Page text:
In Sanur we find the easiest way to travel around is by pushbike. We even ride to dinner on a pushbike if the restaurant is close! Pushbikes are hired for around $15 Australian dollars (about $10 US dollars) for the week.
The traffic in Sanur is nowhere near as busy and congested as the other side of the island. It’s perfectly safe to ride around and the Balinese are extremely patient on the roads, especially with tourists!
If we are staying at one end of Sanur and having dinner at the other end of Sanur, we will get a Go-Jek. This is the Asian version of Uber, and a the ride typically costs a whole Australian dollar (about 70 US cents)!
One of the best parts of travel is experiencing the local flavors. What was your favorite meal in Sanur, Bali?
My favourite Balinese dish is ayam satays (chicken satay). And one of the best-known Balinese dishes is nasi goreng (Fried Rice). The satays are cooked over a hot charcoal fire with a peanut (satay) sauce as an accompaniment.
The Nasi Goreng is quickly fried in a wok over high heat. It may contain a few finely chopped vegetables and is always served with a fried egg on top. I’ve been known to eat nasi for breakfast!
Every eatery has its own version of the dishes. This always makes for fun times to find the Holy Grail of satays and nasis.
Did anyone travel to Sanur, Bali, with you?
Yes, my partner Kevin travels with me. In fact, we are planning to live in Sanur for a year or more very soon. Once we wrap up a business here in Australia, we’ll be venturing to Sanur through Southeast Asia and Portugal.
Did you learn any local expressions in Sanur?
Like anywhere in the world the locals appreciate when an effort is made to converse with them in their language. We’ve picked up the basics, such as:
- Terima kasih – Thank you
- Tidak – No
- Selamat pagi (pah-gee) – Good morning
- Selamat siang (see-ahng) – Good day
- Selamat sore (sor-eee) – Good afternoon
- Selamat malam (ma-lahm) – Good evening
What sights cannot be missed when visiting Sanur?
Definitely the beachfront. Standing and sitting on the beach or restaurant, looking out across the bay to the outer lying islands and Bali’s active volcano Mt. Agung.
What was the weather like when you visited Sanur?
Hot! There are two temperatures high humidity in the rainy or wet season and warm to hot with lower humidity in the dry season. The wet season runs from November to March and Bali has a windy season in August and September. That said, it can be still hot.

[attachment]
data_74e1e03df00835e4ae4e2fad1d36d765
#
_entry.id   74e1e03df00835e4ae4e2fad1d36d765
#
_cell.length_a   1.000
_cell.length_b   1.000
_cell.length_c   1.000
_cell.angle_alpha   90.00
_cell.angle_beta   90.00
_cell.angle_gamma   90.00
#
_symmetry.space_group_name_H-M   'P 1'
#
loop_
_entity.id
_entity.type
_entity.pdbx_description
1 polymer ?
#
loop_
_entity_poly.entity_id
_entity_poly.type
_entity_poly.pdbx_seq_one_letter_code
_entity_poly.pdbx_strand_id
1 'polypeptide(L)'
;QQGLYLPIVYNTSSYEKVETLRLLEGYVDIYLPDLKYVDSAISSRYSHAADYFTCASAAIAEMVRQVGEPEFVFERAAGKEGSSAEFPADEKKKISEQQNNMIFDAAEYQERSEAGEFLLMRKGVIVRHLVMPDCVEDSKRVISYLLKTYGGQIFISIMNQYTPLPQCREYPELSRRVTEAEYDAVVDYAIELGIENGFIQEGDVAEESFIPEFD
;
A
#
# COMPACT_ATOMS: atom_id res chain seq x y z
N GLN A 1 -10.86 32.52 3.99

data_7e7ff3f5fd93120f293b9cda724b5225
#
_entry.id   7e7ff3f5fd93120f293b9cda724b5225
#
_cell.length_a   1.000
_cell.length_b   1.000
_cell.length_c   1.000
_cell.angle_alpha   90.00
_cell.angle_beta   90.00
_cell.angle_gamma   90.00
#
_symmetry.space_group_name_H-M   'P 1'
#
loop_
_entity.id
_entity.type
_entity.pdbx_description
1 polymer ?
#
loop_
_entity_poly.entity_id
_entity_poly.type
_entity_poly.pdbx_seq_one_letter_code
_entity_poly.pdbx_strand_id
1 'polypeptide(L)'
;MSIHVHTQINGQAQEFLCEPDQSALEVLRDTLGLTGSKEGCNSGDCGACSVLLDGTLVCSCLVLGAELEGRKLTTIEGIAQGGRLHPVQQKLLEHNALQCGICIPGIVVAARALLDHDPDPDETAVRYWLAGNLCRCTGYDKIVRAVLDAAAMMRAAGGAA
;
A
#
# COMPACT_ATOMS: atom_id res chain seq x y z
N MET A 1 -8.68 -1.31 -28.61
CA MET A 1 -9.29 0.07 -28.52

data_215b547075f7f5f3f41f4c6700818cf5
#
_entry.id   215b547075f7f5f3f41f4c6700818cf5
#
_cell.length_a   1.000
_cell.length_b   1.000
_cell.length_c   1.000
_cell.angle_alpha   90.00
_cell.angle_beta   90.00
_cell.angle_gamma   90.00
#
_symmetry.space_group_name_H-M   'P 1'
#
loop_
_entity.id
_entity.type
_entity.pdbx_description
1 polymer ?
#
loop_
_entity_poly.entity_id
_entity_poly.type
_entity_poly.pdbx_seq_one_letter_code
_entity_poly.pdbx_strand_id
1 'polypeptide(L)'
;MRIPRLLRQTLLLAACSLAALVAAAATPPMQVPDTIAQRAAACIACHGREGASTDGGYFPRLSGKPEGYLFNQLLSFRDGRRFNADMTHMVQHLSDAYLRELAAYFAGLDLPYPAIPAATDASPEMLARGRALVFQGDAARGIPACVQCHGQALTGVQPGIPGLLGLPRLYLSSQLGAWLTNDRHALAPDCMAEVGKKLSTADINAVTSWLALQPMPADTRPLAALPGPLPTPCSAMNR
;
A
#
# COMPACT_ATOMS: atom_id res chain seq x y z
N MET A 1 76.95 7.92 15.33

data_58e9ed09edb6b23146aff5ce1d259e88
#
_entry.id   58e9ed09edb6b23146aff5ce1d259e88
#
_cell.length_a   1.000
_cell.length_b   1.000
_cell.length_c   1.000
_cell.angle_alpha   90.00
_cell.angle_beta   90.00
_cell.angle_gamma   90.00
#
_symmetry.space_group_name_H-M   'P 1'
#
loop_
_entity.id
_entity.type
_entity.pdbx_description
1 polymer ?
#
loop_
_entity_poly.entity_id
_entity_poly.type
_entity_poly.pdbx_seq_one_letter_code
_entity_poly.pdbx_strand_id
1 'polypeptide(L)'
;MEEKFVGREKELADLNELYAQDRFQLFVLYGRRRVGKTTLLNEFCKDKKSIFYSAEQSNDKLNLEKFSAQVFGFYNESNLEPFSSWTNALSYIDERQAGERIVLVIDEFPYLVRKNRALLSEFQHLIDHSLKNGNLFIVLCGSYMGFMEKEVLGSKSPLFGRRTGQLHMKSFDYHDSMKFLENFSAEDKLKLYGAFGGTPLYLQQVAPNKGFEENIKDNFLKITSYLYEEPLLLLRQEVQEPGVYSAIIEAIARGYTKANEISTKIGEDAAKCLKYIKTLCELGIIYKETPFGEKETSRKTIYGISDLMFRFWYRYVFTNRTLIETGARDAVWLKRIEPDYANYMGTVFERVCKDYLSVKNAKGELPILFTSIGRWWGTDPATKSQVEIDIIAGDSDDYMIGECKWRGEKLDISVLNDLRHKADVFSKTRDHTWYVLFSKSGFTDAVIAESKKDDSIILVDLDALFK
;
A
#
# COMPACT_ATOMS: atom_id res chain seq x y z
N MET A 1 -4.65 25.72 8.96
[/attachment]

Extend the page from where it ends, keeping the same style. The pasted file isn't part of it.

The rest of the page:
We hear a lot about “smooth sailing” travel moments, but were there any rough patches during your visit to Sanur?
One airline flying from Australia is notorious for cancelling flights. We’ve experienced this first-hand, both coming and going to Bali.
What activity or attraction did you enjoy most in Sanur?
Taking a month to explore the true Bali. We ventured out of the touristy places of Bali and drove into the countryside. We hired a car and drove around the entire island with no set plans. We loved it.
Did you meet any of the locals in Sanur? What were they like?
It’s impossible to not meet locals in Sanur or throughout Bali. The Balinese are incredibly friendly and possess an uncanny for remembering you from past trips. The Balinese are typically Hindu by religion, and they honor their Gods throughout each day.
Did you bring home any memorable souvenirs during your trip?
In our initial trips to Bali, we brought back souvenirs every trip. We purchased artwork, mainly paintings and wooden carvings of Buddhas. The odd t-shirt also makes it into our suitcases occasionally, too. Now we don’t buy any souvenirs, preferring to spend our money on experiences and creating memories.
What’s one thing travelers can’t forget to pack when they visit Sanur?
Sunscreen and feminine products are both are very expensive in Bali, so it’s best to bring plenty of both from home. But, if you forget anything else, you can always buy it there.